Another useful, comprehensive feature is the Traffic Control that allows you to manage and monitor internet bandwidth. Again, you also get the detailed analysis and reports on the network’s online activities.

Needless to say, the RT2600AC also allows for deep customization of your Wi-Fi network and other common network settings. It has all the settings you’d need, such as port forwarding, Dynamic DNS, MAC filtering and so on. If it’s something you’d want from a home router, the RT2600AC has it and likely more.

Dual-WAN-ready but only four LAN ports

There’s one thing I wish it had more of, however: the network ports. The RT2600AC has the usual one WAN (internet) port to connect to your modem and four LAN ports for wired clients. It also lets you turn one of the LAN ports into a second WAN port in case you want to use two broadband services at the same time. Most people don’t need this but if you want to either maintain the internet speed during heavy usage or make sure you’ll be online all the time, this is a great feature to have. Just know that when you use it, you’ll have just three LAN ports left for wired clients, before you need to resort to a switch to add more ports.

The reason the number of ports is an issue for me is because the Asus RT-AC88U, which also features Dual-WAN, has eight LAN ports. It also has link aggregation, meaning it can combine two LAN ports into a single superfast connection. The RT2600AC can’t do that, which is a bit disappointing given that servers, including NAS servers, are the devices that benefit the most from link aggregation. Hopefully, Synology adds the feature via firmware update.

Synology Router RT1900ac :An Easy To Set Up Router With Lots Of Advanced Features


The company isn’t renowned for eye-grabbing design, but in an age of ever flashier-looking routers, Synology’s simply-named RT1900ac sticks with a plain black plastic casing.Synology is best known for its excellent range of NAS devices, so it was a surprise to see it launch a router.

 There’s no version with a built-in ADSL modem, so ADSL and cable customers alike will have to plug their existing modem into the WAN port.The only touch of aesthetic originality, and a very mild one at that, is the pair of fixed feet at the back, which raise the router up by a few centimetres.

Bear in mind that, like most routers, the RT1900ac generates a fair amount of heat, so you’ll want to keep in a well-ventilated area.Bafflingly, there’s a button alongside the WPS button for turning off the Wi-Fi without turning off the router itself.

As expected for a Synology product, the RT1900ac is very easy to set up. Once physically plugged into your home network, a visit to in your browser on a networked PC will guide through a simple web-based setup wizard. It wisely prompts you to protect it with a unique username and administrator password, unlike many routers which don’t prompt you to change the defaults. It also prompts you to choose a SSID and password, so your wireless network will be protected from the start.

Synology Router RT1900ac web interface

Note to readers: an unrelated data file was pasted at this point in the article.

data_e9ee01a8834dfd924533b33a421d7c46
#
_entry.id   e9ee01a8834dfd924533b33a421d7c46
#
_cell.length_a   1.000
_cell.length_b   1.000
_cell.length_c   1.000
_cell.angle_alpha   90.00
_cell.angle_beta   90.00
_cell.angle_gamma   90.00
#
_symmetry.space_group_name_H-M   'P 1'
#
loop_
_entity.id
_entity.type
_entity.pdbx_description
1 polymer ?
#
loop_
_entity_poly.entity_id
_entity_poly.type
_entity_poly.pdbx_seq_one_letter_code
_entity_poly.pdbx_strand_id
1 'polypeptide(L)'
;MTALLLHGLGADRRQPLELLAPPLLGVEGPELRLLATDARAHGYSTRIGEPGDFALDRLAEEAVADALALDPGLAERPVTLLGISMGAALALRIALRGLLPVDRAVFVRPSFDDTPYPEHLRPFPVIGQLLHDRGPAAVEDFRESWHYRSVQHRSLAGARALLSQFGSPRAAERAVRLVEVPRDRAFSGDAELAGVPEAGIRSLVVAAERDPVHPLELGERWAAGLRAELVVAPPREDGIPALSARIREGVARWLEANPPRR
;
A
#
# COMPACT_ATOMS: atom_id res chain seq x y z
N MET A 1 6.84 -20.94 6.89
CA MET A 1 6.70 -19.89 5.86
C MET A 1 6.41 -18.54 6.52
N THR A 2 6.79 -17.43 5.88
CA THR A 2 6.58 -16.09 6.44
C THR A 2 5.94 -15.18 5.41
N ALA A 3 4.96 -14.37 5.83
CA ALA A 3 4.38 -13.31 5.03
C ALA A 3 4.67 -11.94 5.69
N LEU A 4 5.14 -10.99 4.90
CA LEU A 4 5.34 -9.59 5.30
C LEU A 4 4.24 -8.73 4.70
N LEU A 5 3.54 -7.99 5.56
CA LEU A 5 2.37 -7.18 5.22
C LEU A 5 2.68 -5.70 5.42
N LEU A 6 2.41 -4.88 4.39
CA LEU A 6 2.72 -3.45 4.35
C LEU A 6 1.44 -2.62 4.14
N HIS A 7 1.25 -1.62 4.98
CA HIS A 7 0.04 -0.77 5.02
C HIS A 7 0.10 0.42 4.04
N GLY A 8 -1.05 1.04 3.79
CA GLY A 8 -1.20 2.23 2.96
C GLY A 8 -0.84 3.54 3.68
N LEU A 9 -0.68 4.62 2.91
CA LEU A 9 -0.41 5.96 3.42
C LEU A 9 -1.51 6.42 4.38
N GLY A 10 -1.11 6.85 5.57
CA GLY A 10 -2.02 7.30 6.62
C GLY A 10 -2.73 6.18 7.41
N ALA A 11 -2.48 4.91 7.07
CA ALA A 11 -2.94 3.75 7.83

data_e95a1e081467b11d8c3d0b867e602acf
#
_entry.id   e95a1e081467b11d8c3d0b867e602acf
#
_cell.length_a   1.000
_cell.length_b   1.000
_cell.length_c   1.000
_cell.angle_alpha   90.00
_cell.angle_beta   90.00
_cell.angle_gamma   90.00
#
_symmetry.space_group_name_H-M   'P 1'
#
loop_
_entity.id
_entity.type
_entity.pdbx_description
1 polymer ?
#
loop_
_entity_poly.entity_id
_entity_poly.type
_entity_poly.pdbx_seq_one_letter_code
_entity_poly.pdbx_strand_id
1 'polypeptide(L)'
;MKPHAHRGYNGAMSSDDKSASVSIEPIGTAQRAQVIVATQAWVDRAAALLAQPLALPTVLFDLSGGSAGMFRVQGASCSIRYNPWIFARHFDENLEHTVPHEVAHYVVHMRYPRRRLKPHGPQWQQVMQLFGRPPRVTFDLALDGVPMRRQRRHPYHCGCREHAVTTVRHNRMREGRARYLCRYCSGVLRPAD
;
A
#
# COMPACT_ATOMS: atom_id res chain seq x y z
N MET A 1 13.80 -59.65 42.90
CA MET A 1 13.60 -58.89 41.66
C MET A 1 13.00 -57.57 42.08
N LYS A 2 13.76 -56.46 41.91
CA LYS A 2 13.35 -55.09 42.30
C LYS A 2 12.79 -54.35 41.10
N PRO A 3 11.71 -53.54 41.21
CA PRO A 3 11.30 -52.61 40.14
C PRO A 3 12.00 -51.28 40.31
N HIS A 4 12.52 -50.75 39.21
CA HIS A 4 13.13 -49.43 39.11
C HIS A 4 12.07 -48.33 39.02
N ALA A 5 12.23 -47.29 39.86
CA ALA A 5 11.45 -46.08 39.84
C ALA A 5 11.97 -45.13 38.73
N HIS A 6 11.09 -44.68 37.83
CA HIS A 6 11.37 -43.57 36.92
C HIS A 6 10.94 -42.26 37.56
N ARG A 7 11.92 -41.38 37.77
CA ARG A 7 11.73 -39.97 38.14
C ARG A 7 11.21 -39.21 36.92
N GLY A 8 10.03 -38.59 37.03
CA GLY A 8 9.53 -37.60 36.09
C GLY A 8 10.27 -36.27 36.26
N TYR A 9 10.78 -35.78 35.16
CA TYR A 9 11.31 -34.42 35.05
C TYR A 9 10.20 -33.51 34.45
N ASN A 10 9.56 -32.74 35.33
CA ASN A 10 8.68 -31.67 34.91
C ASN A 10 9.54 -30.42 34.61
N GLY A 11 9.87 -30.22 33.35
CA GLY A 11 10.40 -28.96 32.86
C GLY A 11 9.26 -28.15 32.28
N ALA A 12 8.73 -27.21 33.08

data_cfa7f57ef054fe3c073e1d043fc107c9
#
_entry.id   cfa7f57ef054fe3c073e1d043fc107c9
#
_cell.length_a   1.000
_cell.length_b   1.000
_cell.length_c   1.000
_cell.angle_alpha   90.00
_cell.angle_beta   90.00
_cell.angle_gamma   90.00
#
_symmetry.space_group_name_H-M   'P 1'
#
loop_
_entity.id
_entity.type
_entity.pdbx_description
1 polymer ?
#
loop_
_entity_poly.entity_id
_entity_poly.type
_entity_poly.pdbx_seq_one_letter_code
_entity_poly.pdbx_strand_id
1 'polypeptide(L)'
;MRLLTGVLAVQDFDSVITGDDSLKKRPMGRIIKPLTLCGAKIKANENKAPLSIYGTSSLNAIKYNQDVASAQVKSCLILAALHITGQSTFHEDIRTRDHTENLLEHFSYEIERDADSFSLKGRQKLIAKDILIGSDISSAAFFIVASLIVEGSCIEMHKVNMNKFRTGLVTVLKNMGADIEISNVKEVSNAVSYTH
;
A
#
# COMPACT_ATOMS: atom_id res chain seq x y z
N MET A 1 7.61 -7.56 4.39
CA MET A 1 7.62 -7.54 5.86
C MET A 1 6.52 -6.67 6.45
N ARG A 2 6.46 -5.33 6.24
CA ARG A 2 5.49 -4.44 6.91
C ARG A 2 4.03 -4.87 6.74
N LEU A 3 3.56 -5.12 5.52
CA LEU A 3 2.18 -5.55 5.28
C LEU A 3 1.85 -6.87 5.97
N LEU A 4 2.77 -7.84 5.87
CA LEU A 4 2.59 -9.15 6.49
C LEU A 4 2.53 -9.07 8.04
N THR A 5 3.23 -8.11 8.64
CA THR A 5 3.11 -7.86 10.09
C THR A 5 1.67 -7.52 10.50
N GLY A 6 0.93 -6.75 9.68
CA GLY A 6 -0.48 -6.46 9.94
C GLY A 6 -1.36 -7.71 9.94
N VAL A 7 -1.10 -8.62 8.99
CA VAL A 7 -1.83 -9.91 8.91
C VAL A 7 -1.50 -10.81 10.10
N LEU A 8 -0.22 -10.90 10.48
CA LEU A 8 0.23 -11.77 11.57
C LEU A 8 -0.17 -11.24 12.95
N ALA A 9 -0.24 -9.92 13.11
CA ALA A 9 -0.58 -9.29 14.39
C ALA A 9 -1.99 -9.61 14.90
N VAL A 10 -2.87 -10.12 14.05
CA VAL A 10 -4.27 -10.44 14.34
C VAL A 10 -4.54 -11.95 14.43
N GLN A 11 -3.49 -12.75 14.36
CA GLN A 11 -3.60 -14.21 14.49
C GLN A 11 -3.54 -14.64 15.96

^ Synology’s simple web interface is a pleasure to use

Like Synology’s NAS devices, the RT1900ac is very straightforward to customise, as its web administration interface resembles a PC’s with icons, a taskbar and a desktop. You can even create shortcuts for frequently-used settings on the desktop. All the features you’d expect are present, including port forwarding, IPv6 support, a DMZ, the ability to set up a guest network and MAC address filtering.

There’s support for a huge range of Dynamic DNS services, including Synology’s own, which is free. Anxious mums and dads will appreciate the parental controls, which are extensive and surprisingly easy to set up – you can make whitelists and blacklists, and schedule what times of day each device can access the internet.

An alternative to the web interface is the app for iOS and Android. It doesn’t have anywhere close to the full range of features available in the web interface, but it works well for quickly changing parental controls or checking the various security settings.

As expected from a NAS maker, you can plug in a USB disk or SD card and share files amongst all your networked computers – effectively creating a NAS on the cheap. It works exactly like a Synology NAS, which also means you get a range of extra features you can add from Synology’s app store. Whether you want to stream media, host a blog or run a VPN server, there’s probably an app for it. The USB port can also be used to share a printer amongst all your networked computers, or use a 3G or 4G dongle as a fall-back connection.

All of this would be for naught though if the RT1900ac’s range and performance aren’t up to scratch. Sadly, this is where Synology’s router comes up a little short. When used with our laptop and its built-in 802.11n Intel adapter, it managed 45.8Mbit/s at 10m and 33.7Mbit/s at 25m. These 2.4GHz scores are good. On the 5GHz band, it initially did very well with 149.1Mbit/s at 10m. But it then fell to a disappointing but still usable 42.8Mbit/s at 25m.

Synology doesn’t produce its own 802.11ac adapter, so I used Tenda’s W900U USB adapter to test 802.11ac speeds instead. At 10m it managed 146.8Mbit/s and 111Mbit/s at 25m. Although somewhat disappointing for an 802.11ac router, the decrease in performance when moving from 10m to 25m was at least relatively small. Only moving to 35m away, with several large metal cupboards in the way, I lost the signal entirely.

I’m looking forward to Synology’s future routers purely because of the slick, easy to use interface and abundance of advanced features. The app support and ability to turn it into a basic NAS is incredibly useful if you’ve never had one before, and if you have an old USB hard disk or SD card lying around it’s significantly cheaper than buying a dedicated NAS device.

Unless these factors are absolutely paramount, however, the RT1900ac’s somewhat inconsistent performance at long range could be a problem for anyone looking to create a large wireless network. At £118, I’d rather have the similarly priced TP-Link Archer C9. Its interface isn’t anywhere as slick, but it has far superior performance.